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jfiveparse: a java html5 parser

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jfiveparse pass all the non scripted tests for the tokenizer and tree construction from the html5lib-tests suite.

It provide both fragment and full document parsing. It can parse directly from a String or by streaming through a Reader (note: the encoding must be known, currently the parser does not implement an autodetect feature).

Requires java 8.

[email protected].


As far as I know, there is no pure java html5 parser that currently pass the html5lib-tests suite (well, the more relevant tests :D).

Additionally, I wanted a library with a reduced footprint (and no dependencies). Currently the jar weight around ~150kb. The target is to keep it under 200kb.

Performance should be competitive with other java parsers.


jfiveparse is licensed under the Apache License Version 2.0.





compile 'ch.digitalfondue.jfiveparse:jfiveparse:0.9.0'


import ch.digitalfondue.jfiveparse.Document;
import ch.digitalfondue.jfiveparse.JFiveParse;
import ch.digitalfondue.jfiveparse.Node;

import java.util.List;

public class Example {

    public static void main(String[] args) {
        // directly from String
        Document doc = JFiveParse.parse("<html><body>Hello world!</body></html>");

        // from reader
        Document doc2 = JFiveParse.parse(new StringReader("<html><body>Hello world!</body></html>"));

        // parse fragment
        List<Node> fragment = JFiveParse.parseFragment("<p><span>Hello world</span></p>");

        // parse fragment from reader
        List<Node> fragment2 = JFiveParse.parseFragment(new StringReader("<p><span>Hello world</span></p>"));

It will print:

<html><head></head><body>Hello world!</body></html>
<html><head></head><body>Hello world!</body></html>
<p><span>Hello world</span></p>
<p><span>Hello world</span></p>


See directory:

Fetch all titles+links on the front page of HN

import ch.digitalfondue.jfiveparse.Element;
import ch.digitalfondue.jfiveparse.JFiveParse;
import ch.digitalfondue.jfiveparse.NodeMatcher;
import ch.digitalfondue.jfiveparse.Selector;

import java.nio.charset.StandardCharsets;

public class LoadHNTitle {

    public static void main(String[] args) throws IOException {
        try (Reader reader = new InputStreamReader(new URL("").openStream(), StandardCharsets.UTF_8)) {
            // select td.title > a.storylink
            NodeMatcher matcher ="td").hasClass("title").withChild().element("a").hasClass("storylink").toMatcher();
                    .forEach(a -> System.out.println(a.getTextContent() + " [" + a.getAttribute("href") + "]"));

Convert to the java DOM representation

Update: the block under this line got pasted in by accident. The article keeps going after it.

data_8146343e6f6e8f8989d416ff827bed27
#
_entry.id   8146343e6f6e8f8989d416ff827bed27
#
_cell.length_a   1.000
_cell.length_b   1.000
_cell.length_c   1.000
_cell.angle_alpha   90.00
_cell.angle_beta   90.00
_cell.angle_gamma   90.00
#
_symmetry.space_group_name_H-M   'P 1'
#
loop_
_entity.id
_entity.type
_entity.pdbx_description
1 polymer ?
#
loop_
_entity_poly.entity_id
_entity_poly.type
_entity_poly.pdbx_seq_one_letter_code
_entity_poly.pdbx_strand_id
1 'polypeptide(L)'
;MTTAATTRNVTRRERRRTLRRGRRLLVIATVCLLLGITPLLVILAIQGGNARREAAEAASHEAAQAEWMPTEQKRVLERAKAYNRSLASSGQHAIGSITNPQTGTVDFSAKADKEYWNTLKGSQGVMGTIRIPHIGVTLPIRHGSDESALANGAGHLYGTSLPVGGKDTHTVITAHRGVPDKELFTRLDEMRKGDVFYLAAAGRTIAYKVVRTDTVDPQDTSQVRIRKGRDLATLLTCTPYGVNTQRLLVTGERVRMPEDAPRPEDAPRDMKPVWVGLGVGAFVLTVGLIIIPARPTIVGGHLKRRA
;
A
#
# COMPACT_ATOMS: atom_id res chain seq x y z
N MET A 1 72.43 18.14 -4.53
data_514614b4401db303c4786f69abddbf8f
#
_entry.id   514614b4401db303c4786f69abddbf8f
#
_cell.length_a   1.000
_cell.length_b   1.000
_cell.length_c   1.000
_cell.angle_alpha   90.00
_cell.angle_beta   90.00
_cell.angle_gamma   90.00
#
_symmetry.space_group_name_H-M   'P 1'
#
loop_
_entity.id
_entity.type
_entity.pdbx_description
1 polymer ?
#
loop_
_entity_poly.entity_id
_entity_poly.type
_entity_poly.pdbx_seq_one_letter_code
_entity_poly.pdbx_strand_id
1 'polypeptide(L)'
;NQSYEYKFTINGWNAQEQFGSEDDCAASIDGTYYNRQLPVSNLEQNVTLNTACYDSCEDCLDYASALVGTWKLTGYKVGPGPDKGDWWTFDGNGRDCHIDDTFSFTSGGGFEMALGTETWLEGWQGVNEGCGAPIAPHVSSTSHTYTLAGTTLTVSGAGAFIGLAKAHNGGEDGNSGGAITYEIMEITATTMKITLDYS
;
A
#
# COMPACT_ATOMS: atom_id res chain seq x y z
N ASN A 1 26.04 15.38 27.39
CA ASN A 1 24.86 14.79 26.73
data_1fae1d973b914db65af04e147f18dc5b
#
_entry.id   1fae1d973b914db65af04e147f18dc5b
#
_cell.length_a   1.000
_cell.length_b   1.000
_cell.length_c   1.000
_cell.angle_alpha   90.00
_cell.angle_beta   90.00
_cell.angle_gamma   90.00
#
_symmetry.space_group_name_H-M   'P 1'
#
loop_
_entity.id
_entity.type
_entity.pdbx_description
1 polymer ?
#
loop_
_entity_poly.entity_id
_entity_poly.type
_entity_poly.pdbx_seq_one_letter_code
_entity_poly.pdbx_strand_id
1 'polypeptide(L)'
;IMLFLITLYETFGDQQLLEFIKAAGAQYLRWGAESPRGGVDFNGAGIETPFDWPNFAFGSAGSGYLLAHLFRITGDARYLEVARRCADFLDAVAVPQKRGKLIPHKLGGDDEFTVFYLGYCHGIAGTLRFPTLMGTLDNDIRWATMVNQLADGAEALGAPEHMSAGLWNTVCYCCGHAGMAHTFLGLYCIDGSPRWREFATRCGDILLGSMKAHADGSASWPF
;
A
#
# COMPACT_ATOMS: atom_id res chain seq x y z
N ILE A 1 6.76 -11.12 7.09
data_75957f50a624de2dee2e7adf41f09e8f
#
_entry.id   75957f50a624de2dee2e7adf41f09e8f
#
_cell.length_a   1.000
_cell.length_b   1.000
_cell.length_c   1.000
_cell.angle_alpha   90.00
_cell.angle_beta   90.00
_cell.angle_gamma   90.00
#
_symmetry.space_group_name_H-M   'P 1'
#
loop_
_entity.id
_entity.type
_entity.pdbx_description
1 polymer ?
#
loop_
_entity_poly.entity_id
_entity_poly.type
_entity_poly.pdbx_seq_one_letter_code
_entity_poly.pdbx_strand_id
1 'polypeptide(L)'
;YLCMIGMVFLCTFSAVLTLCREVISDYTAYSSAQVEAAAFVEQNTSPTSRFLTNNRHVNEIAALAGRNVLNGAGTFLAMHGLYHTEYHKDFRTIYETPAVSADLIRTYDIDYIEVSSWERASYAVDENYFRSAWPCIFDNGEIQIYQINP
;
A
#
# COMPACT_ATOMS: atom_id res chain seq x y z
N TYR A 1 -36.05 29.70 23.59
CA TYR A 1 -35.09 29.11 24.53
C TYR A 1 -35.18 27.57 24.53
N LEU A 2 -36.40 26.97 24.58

If you need to generate a org.w3c.dom.Document from the ch.digitalfondue.jfiveparse.Document representation, there is a static method in the helper class: W3CDom.toW3CDocument.



template element handling

The template element is a "normal" element, so the child nodes are not placed inside a documentFragment. This will be fixed.


The &ntities; are by default (and by specification) parsed and interpreted. This behavior can be disabled by:

  • passing the enum "Option.DONT_TRANSFORM_ENTITIES" to the Parser
  • when calling Node.get{Inner,Outer}HTML(), pass the enum "Option.DONT_TRANSFORM_ENTITIES" for disabling the escaping. It's possible that something will be wrong in the generated document.

Preserving as much as possible the original document when serializing

By default, when parsing/serializing, the following transformations will be applied:

  • entities will be interpreted and converted
  • all the attribute values will be double quoted
  • tag and attribute names will be lower case
  • the "/" character used in self closing tag will be ignored
  • some whitespace will be ignored

Currently, jfiveparse can preserve the entities, the attribute quoting type and the case and the tag name case.

If you require to preserve as much as possible the document when serializing back in a string, pass the following parameters:

  • pass the enum "Option.DONT_TRANSFORM_ENTITIES" to the Parser
  • when calling Node.get{Inner,Outer}HTML(), pass the enums:

Uppercase handling in the tokenizer

Note: this is a deviation from the specification in term of implementation of the tokenizer, but globally, the end result is correct, as the attributes and tag names are then converted to lower case.

In the tokenizer, instead of applying the toLowerCase function on each character, the transformation is done in a single call in the TreeConstructor (see setTagName). This is used for saving the original case of the attributes and tag names.


  • additional doc
  • expand the typesafe matcher api
  • expand the Node api
  • add some methods from jquery too
  • cleanup code: but beware, no measurable slowdown is acceptable
  • keep track of lines, eventually chars too
  • profile
    • various optimizations...
    • TokenizerRCDataStates.handleRCDataState could be optimized
      • (textarea related)

mvn clean test jacoco:report

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